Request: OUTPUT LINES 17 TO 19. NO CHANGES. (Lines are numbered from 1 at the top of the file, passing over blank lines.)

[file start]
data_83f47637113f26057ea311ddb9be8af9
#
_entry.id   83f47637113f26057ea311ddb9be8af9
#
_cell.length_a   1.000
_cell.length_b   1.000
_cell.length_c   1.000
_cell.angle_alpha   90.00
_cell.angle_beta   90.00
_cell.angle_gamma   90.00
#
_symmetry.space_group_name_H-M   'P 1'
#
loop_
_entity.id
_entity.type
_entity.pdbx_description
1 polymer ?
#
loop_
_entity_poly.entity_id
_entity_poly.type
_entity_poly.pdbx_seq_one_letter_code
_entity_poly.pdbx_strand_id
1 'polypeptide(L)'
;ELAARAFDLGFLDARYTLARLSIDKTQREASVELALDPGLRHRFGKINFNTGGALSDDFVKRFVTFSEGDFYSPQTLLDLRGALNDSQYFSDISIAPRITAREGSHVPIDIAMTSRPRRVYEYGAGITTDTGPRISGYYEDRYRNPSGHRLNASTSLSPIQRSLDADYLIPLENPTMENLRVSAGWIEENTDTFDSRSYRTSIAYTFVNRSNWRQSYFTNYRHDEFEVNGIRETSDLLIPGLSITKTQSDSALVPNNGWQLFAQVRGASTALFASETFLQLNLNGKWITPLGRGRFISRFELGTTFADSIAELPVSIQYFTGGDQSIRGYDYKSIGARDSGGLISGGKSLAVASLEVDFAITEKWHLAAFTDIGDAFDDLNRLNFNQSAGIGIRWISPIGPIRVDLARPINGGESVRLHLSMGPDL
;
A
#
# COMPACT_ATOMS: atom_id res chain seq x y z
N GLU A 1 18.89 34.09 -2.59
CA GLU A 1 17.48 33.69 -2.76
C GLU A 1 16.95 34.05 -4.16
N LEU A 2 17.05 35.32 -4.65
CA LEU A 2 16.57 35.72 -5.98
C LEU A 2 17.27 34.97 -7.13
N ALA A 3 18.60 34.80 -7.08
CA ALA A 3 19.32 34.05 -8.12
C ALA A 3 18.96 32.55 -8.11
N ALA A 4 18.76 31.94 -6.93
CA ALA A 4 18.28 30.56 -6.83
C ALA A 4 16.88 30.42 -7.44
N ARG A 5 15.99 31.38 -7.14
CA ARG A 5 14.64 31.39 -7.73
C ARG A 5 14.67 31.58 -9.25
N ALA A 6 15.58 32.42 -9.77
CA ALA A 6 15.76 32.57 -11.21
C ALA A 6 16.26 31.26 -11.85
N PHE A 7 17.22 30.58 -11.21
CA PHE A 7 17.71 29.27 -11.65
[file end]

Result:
_entity.pdbx_description
1 polymer ?
#